Back in June, those brainy folks over at Germany’s Fraunhofer research group announced the development of Resobone, a material designed to replace the titanium plates used to patch holes in peoples’ skulls. Now, perhaps a little ironically, they’ve announced the creation of TiFoam – a titanium foam to be used for replacing injured bone. Unlike Resobone, TiFoam is intended for load-bearing areas, where a balance of strength and flexibility are essential. Like Resobone, however, it’s designed to encourage surrounding bone to grow into the implant.
Typically, the more stress a bone has to endure, the thicker and stronger it gets. Traditional titanium bone replacements tend to be stiffer than the bone to which they’re attached, so the implant ends up taking most of the load of activities such as walking, lifting, or even just standing. This results in the bone not having to take as much of that load itself, and thus not retaining its strength. In some cases the bone can even deteriorate, to the point that the implant has to be reattached.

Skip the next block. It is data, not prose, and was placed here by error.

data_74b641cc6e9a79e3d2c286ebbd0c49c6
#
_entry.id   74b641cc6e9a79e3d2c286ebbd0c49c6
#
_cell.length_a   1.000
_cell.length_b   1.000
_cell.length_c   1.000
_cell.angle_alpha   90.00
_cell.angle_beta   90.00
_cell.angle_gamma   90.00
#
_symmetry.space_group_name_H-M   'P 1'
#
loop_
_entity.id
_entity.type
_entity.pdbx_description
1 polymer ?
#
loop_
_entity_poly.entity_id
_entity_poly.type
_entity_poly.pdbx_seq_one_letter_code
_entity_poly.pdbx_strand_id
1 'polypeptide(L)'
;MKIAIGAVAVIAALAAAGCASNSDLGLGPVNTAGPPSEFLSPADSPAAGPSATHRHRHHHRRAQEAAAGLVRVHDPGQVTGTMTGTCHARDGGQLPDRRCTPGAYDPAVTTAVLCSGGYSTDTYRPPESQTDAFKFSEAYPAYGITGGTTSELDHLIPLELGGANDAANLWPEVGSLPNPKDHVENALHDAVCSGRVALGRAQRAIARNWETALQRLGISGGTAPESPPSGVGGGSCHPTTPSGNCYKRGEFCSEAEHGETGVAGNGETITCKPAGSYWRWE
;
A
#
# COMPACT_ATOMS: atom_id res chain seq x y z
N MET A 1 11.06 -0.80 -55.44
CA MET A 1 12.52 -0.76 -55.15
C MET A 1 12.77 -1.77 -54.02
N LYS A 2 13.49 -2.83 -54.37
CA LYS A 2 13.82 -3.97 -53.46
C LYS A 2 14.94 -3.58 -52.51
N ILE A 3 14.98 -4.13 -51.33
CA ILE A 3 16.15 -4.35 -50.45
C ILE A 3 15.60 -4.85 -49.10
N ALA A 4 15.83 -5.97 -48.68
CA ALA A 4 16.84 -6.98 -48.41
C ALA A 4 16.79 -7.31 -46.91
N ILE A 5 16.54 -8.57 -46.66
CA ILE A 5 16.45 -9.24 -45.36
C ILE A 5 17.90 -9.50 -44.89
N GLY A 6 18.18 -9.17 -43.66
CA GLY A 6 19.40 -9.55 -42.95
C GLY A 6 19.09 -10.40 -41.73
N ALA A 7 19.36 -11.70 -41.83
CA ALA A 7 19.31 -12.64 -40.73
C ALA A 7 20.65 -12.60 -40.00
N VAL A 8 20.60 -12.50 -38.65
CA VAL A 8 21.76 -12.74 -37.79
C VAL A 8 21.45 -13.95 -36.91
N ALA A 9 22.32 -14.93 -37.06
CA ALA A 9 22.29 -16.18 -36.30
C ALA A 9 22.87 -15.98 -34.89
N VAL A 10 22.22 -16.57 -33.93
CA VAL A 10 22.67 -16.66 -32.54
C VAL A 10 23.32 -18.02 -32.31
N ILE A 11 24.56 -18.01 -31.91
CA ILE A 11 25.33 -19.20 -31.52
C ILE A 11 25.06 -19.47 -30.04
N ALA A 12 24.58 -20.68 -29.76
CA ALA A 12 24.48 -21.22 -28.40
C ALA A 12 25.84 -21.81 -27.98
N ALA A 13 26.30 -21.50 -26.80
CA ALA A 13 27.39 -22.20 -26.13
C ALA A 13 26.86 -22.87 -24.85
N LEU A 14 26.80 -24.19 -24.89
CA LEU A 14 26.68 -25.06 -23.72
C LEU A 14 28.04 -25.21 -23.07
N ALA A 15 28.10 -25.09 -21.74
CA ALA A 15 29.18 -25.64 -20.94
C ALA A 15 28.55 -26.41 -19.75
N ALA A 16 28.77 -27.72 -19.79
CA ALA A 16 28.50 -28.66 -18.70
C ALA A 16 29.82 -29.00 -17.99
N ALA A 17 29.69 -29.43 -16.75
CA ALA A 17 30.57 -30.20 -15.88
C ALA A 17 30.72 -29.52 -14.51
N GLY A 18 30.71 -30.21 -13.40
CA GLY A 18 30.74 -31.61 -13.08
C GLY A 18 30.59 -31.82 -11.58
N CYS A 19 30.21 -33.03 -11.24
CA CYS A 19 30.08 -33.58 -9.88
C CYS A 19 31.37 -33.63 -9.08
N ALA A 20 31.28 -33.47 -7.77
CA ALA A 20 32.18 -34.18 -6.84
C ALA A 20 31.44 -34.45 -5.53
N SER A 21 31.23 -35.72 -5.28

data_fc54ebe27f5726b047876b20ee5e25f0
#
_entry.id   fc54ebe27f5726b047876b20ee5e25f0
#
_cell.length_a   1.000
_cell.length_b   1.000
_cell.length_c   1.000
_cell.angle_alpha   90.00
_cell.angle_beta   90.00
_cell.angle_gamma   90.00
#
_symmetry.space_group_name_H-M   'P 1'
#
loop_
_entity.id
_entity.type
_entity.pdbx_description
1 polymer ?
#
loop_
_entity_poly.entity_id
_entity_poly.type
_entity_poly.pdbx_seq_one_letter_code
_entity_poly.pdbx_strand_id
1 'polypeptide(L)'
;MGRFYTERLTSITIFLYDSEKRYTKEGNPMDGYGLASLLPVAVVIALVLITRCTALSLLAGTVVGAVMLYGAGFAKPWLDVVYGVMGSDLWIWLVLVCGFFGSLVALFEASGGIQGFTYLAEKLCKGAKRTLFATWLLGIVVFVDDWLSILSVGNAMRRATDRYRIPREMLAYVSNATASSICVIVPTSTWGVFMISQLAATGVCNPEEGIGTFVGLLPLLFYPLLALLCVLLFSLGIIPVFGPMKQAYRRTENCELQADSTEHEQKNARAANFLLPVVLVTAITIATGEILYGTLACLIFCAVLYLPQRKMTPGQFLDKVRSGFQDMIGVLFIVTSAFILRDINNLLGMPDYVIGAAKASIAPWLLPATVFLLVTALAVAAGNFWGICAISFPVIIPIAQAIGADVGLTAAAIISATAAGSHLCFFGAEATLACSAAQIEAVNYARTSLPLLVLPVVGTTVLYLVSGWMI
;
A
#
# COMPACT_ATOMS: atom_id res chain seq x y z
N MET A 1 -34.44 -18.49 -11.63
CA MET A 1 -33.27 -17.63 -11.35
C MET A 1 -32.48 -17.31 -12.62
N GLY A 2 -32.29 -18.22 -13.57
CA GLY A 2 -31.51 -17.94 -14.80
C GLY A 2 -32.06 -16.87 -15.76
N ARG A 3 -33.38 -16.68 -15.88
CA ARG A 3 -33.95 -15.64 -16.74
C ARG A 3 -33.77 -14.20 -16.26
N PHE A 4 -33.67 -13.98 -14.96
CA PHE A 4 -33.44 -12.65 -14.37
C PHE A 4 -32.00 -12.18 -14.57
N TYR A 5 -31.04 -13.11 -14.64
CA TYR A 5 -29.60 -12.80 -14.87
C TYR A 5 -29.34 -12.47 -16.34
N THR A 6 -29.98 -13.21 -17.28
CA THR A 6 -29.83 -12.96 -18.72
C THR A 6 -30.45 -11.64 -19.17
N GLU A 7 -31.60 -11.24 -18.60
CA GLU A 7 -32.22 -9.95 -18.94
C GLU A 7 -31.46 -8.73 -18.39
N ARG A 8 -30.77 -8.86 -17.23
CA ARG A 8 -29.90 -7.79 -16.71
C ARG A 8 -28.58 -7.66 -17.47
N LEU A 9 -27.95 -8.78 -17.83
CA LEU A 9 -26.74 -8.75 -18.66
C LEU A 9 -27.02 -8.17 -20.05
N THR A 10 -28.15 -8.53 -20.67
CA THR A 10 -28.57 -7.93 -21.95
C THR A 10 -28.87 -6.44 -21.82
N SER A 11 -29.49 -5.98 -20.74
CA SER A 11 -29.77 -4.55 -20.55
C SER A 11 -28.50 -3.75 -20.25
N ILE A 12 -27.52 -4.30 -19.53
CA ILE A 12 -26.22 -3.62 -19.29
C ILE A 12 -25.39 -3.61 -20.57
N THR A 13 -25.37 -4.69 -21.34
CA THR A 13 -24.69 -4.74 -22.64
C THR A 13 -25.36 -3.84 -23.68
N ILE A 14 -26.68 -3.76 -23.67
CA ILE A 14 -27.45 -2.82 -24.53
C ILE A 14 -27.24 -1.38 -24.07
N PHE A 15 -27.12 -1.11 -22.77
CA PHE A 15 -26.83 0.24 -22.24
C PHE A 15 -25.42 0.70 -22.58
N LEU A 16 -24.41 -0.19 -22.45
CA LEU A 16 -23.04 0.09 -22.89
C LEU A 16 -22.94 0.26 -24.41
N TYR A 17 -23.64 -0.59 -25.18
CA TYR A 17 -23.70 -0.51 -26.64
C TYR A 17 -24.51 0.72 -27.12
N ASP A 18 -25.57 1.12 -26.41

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TiFoam, on the other hand, is designed to be as flexible as the adjacent bone. Patients are advised to engage in load-bearing activities immediately after insertion, as these will encourage bone cells and blood vessels to grow into the foam’s interior matrix, incorporating the implant into the skeletal structure.
The material is made by saturating open-cell polyurethane foam with a fine titanium powder and a binding agent. Once the titanium has bonded to the various nooks and crannies, the foam and the binding agent are vaporized. What’s left is nothing but titanium, which is then heated and compressed to form something with a structure very much like that of the spongiosa inside bones.